Martin Wickramasinghe

There's curd, but is it alright to eat curd after eating meat?" asked Weligama Hamine, placing the dish of vegetables in her hands on the table. "Our parents never allowed us to eat curd after meat." "There's no harm in eating curd, Amma," Aravinda said. "It may be a little harmful to eat curd after too much meat. Meats contains essential elements that take time to digest. This is also true of milk. That's why this belief would have grown. If we eat a large quantity of meat without rice, and follow with curd, there is a possibility of indigestion." Weligama Hamine accepted the professional knowledge of her son who had qualified in England. She however, did not abandon her own view completely.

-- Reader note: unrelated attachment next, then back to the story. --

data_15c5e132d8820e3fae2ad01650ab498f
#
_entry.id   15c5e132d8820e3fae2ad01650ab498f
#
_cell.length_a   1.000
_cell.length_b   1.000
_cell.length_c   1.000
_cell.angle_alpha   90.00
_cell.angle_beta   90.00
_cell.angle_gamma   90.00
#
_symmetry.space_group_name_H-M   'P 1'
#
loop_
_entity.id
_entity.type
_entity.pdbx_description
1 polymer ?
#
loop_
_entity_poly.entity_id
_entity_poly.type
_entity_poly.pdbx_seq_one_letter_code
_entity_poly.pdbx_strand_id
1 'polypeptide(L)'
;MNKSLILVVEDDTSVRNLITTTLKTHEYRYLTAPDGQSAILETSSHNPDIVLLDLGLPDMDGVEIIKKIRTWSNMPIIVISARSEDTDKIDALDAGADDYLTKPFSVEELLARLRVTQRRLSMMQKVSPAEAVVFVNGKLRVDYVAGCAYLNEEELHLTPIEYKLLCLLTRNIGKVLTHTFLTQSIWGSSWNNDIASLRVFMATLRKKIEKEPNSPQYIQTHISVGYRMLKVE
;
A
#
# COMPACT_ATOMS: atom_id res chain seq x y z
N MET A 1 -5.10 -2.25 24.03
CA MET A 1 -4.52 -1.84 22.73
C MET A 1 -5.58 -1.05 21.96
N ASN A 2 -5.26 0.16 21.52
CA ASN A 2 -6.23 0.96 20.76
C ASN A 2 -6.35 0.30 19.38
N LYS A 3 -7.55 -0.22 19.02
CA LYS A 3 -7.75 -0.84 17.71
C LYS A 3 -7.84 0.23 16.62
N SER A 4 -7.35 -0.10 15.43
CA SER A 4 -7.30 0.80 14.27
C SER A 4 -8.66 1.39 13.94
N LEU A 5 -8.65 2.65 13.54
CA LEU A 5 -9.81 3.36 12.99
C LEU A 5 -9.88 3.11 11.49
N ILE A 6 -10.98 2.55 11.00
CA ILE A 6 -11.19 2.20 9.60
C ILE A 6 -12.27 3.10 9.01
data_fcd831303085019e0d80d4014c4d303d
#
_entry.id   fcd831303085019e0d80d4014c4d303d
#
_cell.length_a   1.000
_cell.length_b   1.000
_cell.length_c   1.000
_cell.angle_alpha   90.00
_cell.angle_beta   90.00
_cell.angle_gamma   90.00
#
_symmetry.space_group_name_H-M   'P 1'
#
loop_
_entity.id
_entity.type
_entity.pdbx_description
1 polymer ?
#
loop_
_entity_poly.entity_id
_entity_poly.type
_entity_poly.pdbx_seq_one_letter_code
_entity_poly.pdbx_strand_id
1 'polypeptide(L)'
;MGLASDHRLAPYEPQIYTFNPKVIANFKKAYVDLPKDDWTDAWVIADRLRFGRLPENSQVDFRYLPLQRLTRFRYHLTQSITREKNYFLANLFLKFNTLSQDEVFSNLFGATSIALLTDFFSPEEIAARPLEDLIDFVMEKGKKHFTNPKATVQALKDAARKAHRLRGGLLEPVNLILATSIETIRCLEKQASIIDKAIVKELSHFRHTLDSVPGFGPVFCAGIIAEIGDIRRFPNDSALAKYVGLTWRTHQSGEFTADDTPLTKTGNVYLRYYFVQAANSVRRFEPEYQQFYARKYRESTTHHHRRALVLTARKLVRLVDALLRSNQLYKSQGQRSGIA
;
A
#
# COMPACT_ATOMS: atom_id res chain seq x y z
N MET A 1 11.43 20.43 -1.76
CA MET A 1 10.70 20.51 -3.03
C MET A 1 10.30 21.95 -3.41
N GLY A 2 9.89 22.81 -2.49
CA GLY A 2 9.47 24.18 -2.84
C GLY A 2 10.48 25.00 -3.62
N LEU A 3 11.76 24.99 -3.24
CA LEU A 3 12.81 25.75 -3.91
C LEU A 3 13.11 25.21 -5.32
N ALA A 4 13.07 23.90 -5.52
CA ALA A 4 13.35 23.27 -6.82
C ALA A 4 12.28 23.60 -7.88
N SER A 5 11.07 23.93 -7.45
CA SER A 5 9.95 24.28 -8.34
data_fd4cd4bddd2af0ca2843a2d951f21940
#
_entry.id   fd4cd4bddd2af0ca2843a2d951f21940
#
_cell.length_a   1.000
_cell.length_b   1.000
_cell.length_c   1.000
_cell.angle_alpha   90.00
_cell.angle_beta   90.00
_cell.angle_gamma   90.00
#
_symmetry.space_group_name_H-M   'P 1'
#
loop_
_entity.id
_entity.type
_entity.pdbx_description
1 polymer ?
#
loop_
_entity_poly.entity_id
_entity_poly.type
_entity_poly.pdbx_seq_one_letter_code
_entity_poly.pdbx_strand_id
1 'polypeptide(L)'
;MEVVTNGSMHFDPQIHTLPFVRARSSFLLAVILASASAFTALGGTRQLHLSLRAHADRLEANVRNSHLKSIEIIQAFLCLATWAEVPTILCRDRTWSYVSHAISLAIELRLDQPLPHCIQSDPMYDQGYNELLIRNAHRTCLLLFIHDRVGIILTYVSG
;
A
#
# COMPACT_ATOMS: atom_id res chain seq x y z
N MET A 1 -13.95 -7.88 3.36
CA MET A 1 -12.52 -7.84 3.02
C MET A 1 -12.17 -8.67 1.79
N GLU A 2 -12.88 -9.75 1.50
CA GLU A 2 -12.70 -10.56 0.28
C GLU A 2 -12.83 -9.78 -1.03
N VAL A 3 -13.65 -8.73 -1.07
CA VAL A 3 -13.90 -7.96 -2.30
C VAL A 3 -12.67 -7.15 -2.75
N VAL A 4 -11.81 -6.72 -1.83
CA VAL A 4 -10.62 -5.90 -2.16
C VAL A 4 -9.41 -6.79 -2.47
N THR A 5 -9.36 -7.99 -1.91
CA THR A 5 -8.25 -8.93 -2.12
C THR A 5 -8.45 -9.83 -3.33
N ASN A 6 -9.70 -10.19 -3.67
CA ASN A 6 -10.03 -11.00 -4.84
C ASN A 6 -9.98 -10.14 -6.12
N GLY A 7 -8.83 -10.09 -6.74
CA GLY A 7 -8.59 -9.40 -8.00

By Anonym 15 Sep

Martin Wickramasinghe

Can society be blamed for thinking that one who did not share another's sorrows, was not stirred by injustice, did not shed a tear for the dead, was not provoked by taunts and insults, is a barren, anti-social human being?

By Anonym 17 Sep

Martin Wickramasinghe

Malin listened to Wickramanayake's gossip dispassionately. He did not accept Wickramanayake's opinion that it was the influence of Western customs and attitudes that prompted Savulugala, in his straitened economic circumstances, to allow his wife to befriend and exploit wealthy men. There were poor people in both town and village who exploited even their daughters to get money. Did these poor parents degrade themselves because they were enslaved by Western culture? It was the prevailing economic and social order that brought them to this.